Optimizing Collagen Scaffolds For Bone Engineering: Effects Of Crosslinking And Nanoparticulate Mineralization On Structural Contraction And Osteogenesis
Justin Maxhimer, MD1, Clifford T. Pereira, MD1, Xiaoyan Ren, MD, PhD1, Daniel W. Weisgerber, BA2, David Bischoff, PhD1, Dean T. Yamaguchi, MD, PhD1, Brendan A.C. Harley, ScD2, Timothy A. Miller, MD, PhD1, Justine C. Lee, MD, PhD1.
1University of California Los Angeles, Los Angeles, CA, USA, 2University of Illinois Urbana Champaign, Urbana, IL, USA.
Osseous defects of the craniofacial skeleton occur frequently in congenital, post-traumatic, and post-oncologic deformities. The field of scaffold-based bone engineering emerged to address the limitations of using autologous bone for reconstruction of such circumstances. In this work, we evaluate two modifications of three-dimensional collagen-glycosaminoglycan scaffolds in an effort to optimize structural integrity and osteogenic induction.
Human mesenchymal stem cells (hMSCs) were cultured in osteogenic media on non-mineralized (C-GAG) and nanoparticulate mineralized (MC-GAG) type I collagen-glycosaminoglycan scaffolds in the absence and presence of crosslinking. At 1, 7 and 14 days, mRNA expression was analyzed using quantitative real-time RT-PCR for osteocalcin (OCN) and bone sialoprotein (BSP). Structural contraction was measured by the ability of the scaffolds to maintain their original dimensions. Mineralization was detected by micro-computed tomographic (micro-CT) imaging at 8 weeks. Statistical analyses were performed with Student’s t-test.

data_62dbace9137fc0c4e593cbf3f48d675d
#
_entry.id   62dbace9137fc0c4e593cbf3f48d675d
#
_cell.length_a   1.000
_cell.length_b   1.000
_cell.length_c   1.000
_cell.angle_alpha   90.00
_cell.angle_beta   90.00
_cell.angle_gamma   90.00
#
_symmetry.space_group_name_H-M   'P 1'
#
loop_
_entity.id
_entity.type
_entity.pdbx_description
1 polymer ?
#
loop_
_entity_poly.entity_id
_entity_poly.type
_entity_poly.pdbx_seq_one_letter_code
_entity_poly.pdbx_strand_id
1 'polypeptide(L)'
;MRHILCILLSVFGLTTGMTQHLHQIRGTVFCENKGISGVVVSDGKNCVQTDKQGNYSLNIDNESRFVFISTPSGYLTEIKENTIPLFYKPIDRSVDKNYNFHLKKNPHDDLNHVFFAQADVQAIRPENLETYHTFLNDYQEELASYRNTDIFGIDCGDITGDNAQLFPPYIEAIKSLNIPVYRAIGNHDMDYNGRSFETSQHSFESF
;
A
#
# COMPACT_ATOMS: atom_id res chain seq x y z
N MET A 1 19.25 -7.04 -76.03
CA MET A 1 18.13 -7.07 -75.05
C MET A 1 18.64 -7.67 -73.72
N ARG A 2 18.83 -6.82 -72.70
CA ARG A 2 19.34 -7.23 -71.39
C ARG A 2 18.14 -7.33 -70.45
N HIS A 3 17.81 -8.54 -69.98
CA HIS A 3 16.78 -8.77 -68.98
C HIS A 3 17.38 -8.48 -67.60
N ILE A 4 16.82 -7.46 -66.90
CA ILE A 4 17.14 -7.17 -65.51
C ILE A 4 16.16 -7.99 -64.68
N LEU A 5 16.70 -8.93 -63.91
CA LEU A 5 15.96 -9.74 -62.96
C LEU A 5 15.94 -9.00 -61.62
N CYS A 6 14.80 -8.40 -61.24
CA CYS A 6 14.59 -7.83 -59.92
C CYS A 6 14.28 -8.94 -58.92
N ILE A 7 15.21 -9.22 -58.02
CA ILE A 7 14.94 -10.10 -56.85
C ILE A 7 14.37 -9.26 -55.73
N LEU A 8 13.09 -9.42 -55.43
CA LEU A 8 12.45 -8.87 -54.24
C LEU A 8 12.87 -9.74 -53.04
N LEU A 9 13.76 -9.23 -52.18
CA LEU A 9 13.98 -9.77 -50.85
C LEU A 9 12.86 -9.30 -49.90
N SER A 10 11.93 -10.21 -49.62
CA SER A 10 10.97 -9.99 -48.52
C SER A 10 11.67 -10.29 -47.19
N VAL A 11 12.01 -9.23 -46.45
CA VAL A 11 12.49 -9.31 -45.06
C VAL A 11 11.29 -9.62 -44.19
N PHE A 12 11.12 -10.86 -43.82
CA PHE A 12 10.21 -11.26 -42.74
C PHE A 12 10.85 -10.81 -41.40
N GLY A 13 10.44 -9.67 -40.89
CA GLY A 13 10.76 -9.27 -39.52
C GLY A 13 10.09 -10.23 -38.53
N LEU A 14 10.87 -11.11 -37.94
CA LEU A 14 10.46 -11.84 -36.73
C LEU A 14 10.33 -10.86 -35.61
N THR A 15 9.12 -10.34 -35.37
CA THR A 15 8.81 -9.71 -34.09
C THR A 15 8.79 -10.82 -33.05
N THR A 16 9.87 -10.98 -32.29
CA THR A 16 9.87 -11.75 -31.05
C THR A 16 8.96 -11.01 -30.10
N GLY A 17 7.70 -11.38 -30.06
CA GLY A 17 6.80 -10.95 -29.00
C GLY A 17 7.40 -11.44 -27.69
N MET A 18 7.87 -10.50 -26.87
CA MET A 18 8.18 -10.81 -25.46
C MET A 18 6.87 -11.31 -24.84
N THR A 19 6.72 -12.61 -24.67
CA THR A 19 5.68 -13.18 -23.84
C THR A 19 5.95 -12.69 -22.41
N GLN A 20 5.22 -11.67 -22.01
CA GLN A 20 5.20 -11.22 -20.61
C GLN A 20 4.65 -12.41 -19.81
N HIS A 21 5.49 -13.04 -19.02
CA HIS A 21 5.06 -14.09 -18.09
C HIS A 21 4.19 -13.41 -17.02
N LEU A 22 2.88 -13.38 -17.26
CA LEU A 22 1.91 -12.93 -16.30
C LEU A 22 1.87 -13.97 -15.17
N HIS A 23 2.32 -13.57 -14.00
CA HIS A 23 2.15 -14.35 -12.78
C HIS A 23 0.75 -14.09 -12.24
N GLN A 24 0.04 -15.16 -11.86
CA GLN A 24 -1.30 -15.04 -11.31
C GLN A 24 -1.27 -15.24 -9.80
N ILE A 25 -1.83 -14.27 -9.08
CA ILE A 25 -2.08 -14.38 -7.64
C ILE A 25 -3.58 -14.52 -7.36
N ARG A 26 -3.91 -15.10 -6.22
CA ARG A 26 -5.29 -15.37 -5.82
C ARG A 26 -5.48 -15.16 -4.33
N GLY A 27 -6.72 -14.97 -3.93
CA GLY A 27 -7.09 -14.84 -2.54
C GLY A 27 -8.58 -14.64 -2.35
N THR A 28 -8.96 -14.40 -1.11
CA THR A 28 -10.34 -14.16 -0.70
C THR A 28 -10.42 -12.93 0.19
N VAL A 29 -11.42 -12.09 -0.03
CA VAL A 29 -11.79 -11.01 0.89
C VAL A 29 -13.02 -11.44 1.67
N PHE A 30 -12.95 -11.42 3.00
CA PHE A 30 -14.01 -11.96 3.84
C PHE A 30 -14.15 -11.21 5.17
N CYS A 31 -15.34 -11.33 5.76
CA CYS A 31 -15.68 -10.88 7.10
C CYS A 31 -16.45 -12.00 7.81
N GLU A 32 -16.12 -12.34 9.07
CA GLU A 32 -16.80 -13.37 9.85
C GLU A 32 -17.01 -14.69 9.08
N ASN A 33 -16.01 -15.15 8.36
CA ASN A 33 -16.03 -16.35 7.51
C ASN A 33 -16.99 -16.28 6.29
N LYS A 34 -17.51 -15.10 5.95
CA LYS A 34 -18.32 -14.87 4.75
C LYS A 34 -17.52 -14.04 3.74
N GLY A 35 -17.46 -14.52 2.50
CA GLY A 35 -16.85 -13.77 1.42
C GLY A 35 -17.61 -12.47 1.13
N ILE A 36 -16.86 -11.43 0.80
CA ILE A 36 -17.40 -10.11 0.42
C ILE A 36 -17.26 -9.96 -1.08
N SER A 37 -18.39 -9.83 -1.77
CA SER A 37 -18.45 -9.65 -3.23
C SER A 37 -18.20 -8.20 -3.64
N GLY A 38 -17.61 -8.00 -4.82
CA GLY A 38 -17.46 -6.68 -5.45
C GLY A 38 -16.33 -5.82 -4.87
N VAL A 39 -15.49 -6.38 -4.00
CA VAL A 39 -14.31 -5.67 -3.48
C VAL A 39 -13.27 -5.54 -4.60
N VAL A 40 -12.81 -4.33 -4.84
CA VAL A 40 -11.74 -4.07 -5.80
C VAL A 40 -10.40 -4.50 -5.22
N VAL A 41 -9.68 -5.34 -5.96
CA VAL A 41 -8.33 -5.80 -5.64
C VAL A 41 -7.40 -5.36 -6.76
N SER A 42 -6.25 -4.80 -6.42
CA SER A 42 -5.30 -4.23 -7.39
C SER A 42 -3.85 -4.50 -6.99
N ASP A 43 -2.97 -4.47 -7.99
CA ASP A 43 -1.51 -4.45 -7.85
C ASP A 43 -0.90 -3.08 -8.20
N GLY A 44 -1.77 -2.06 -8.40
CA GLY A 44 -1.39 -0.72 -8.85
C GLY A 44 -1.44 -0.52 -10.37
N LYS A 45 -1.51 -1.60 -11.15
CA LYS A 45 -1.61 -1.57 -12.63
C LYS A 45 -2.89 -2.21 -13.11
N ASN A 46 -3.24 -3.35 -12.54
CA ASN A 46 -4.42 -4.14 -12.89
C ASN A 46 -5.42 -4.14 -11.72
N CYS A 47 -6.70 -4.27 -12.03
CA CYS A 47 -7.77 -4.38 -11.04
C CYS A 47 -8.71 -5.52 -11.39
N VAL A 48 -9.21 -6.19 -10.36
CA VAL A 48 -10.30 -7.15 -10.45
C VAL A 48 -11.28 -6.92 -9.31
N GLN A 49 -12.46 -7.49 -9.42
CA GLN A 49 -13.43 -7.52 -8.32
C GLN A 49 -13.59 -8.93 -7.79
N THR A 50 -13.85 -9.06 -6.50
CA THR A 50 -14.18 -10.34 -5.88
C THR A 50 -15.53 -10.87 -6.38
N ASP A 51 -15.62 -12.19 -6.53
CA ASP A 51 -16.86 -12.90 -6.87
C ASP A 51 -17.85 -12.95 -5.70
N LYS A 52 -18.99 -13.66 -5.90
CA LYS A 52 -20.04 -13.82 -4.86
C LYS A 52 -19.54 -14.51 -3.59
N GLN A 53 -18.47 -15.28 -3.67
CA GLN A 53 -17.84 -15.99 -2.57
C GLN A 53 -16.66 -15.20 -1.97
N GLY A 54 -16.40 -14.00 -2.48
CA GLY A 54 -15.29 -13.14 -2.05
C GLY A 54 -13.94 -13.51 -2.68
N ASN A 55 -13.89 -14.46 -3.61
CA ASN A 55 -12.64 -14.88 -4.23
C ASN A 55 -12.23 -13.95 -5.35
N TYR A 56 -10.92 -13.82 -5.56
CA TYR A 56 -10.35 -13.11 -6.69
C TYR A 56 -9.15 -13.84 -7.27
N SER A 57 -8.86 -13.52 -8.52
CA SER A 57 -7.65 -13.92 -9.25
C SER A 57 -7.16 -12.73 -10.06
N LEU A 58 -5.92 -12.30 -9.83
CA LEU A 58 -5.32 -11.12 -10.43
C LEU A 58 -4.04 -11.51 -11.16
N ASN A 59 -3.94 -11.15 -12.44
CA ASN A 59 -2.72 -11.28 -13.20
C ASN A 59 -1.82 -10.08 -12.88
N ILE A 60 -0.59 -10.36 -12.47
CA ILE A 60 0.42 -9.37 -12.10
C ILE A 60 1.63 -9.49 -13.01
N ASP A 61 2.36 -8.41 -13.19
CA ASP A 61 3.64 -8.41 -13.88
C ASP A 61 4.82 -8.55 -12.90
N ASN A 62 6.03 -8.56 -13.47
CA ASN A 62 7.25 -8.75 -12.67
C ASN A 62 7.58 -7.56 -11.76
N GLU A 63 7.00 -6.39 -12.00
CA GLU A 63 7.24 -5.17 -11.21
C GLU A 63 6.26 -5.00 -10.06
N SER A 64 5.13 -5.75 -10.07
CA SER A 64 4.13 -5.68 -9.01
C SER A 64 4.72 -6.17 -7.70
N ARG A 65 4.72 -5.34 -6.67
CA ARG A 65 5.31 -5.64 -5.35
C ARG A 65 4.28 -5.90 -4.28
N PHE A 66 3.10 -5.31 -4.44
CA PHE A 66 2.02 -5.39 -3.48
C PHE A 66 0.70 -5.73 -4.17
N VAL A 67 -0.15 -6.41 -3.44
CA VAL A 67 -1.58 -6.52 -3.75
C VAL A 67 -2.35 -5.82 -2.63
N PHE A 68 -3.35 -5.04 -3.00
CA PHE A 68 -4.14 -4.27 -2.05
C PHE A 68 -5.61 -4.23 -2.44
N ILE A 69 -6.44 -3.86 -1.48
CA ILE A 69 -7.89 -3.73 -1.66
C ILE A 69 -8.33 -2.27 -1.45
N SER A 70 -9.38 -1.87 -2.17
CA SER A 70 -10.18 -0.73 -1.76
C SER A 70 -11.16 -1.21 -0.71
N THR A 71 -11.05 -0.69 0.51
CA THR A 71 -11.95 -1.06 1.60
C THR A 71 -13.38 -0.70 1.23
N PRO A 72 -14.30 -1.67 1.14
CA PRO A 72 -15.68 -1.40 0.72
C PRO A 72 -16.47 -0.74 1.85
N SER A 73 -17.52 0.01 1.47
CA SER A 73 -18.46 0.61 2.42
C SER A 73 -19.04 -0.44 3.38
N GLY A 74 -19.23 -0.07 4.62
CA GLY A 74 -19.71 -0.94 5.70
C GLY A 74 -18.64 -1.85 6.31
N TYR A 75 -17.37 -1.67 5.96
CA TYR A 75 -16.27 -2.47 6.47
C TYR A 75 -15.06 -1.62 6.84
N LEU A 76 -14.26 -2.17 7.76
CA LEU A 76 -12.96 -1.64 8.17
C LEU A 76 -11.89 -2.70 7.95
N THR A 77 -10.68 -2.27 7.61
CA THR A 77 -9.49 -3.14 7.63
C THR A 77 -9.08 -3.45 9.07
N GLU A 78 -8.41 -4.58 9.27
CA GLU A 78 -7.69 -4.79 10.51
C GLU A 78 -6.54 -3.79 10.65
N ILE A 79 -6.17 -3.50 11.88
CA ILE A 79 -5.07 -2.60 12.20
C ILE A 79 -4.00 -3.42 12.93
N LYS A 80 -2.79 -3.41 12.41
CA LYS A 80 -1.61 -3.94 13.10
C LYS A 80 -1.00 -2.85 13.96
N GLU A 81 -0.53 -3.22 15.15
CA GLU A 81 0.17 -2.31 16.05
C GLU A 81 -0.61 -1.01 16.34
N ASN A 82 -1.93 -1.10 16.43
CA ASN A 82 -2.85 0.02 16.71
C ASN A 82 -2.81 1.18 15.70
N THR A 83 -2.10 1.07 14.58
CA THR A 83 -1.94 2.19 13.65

Nanoparticulate mineralization of collagen-GAG scaffolds (MC-GAG) increased expression of both OCN and BSP. Crosslinking of both C-GAG an MC-GAG resulted in modestly decreased osteogenic gene expression, however, structural contraction was significantly decreased after crosslinking. hMSC-directed mineralization, detected by micro-CT, was increased in nanoparticulate mineralized scaffolds, although the density of mineralization is decreased in the presence of crosslinking.
Optimization of scaffold material is an essential component of moving towards clinically-translatable engineered bone. Our current study demonstrates that the combination of nanoparticulate mineralization and chemical crosslinking of collagen-GAG scaffolds generates a highly osteogenic and structurally stable scaffold.
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